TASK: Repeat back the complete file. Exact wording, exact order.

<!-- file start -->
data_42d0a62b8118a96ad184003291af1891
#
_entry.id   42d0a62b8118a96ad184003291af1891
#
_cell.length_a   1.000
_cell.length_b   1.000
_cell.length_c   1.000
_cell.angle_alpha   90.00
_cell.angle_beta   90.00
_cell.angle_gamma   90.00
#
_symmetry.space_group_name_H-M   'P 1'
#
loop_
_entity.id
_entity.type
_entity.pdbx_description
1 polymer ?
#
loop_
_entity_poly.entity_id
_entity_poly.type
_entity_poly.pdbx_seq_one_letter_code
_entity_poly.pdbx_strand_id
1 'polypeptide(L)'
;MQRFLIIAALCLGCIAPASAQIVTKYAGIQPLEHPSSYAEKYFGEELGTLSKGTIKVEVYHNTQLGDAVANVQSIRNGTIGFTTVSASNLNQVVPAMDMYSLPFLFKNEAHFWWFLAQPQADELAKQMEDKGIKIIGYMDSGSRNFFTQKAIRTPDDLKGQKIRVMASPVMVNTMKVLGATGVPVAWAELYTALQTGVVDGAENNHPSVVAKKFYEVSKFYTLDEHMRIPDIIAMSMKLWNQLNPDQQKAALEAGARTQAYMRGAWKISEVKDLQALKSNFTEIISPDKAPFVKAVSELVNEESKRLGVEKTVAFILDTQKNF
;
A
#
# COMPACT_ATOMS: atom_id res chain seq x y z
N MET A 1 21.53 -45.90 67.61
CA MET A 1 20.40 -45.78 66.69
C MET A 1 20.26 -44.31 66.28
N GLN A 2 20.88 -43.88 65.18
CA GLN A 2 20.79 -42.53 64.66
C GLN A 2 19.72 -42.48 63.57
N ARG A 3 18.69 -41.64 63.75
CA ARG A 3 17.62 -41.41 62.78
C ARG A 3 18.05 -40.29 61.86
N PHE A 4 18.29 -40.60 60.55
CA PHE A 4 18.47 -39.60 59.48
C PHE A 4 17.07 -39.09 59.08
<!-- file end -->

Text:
data_42d0a62b8118a96ad184003291af1891
#
_entry.id   42d0a62b8118a96ad184003291af1891
#
_cell.length_a   1.000
_cell.length_b   1.000
_cell.length_c   1.000
_cell.angle_alpha   90.00
_cell.angle_beta   90.00
_cell.angle_gamma   90.00
#
_symmetry.space_group_name_H-M   'P 1'
#
loop_
_entity.id
_entity.type
_entity.pdbx_description
1 polymer ?
#
loop_
_entity_poly.entity_id
_entity_poly.type
_entity_poly.pdbx_seq_one_letter_code
_entity_poly.pdbx_strand_id
1 'polypeptide(L)'
;MQRFLIIAALCLGCIAPASAQIVTKYAGIQPLEHPSSYAEKYFGEELGTLSKGTIKVEVYHNTQLGDAVANVQSIRNGTIGFTTVSASNLNQVVPAMDMYSLPFLFKNEAHFWWFLAQPQADELAKQMEDKGIKIIGYMDSGSRNFFTQKAIRTPDDLKGQKIRVMASPVMVNTMKVLGATGVPVAWAELYTALQTGVVDGAENNHPSVVAKKFYEVSKFYTLDEHMRIPDIIAMSMKLWNQLNPDQQKAALEAGARTQAYMRGAWKISEVKDLQALKSNFTEIISPDKAPFVKAVSELVNEESKRLGVEKTVAFILDTQKNF
;
A
#
# COMPACT_ATOMS: atom_id res chain seq x y z
N MET A 1 21.53 -45.90 67.61
CA MET A 1 20.40 -45.78 66.69
C MET A 1 20.26 -44.31 66.28
N GLN A 2 20.88 -43.88 65.18
CA GLN A 2 20.79 -42.53 64.66
C GLN A 2 19.72 -42.48 63.57
N ARG A 3 18.69 -41.64 63.75
CA ARG A 3 17.62 -41.41 62.78
C ARG A 3 18.05 -40.29 61.86
N PHE A 4 18.29 -40.60 60.55
CA PHE A 4 18.47 -39.60 59.48
C PHE A 4 17.07 -39.09 59.08